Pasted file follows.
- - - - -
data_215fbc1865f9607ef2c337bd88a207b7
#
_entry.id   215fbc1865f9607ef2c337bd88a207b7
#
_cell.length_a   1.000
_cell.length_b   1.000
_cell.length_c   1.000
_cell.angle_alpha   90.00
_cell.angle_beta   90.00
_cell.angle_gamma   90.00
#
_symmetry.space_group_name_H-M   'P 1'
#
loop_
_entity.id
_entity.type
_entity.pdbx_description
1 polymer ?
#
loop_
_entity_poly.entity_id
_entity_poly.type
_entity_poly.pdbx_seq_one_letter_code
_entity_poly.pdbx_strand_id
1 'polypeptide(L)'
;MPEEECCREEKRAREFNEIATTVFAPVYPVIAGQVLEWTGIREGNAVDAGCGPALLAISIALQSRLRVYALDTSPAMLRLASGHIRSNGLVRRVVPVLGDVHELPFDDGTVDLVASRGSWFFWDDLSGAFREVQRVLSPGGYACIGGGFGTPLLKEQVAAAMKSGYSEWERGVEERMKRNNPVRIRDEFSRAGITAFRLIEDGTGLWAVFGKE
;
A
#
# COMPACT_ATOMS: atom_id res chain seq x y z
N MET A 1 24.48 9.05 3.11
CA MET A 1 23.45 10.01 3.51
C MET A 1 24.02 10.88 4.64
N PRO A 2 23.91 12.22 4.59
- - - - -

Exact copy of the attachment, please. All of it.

data_215fbc1865f9607ef2c337bd88a207b7
#
_entry.id   215fbc1865f9607ef2c337bd88a207b7
#
_cell.length_a   1.000
_cell.length_b   1.000
_cell.length_c   1.000
_cell.angle_alpha   90.00
_cell.angle_beta   90.00
_cell.angle_gamma   90.00
#
_symmetry.space_group_name_H-M   'P 1'
#
loop_
_entity.id
_entity.type
_entity.pdbx_description
1 polymer ?
#
loop_
_entity_poly.entity_id
_entity_poly.type
_entity_poly.pdbx_seq_one_letter_code
_entity_poly.pdbx_strand_id
1 'polypeptide(L)'
;MPEEECCREEKRAREFNEIATTVFAPVYPVIAGQVLEWTGIREGNAVDAGCGPALLAISIALQSRLRVYALDTSPAMLRLASGHIRSNGLVRRVVPVLGDVHELPFDDGTVDLVASRGSWFFWDDLSGAFREVQRVLSPGGYACIGGGFGTPLLKEQVAAAMKSGYSEWERGVEERMKRNNPVRIRDEFSRAGITAFRLIEDGTGLWAVFGKE
;
A
#
# COMPACT_ATOMS: atom_id res chain seq x y z
N MET A 1 24.48 9.05 3.11
CA MET A 1 23.45 10.01 3.51
C MET A 1 24.02 10.88 4.64
N PRO A 2 23.91 12.22 4.59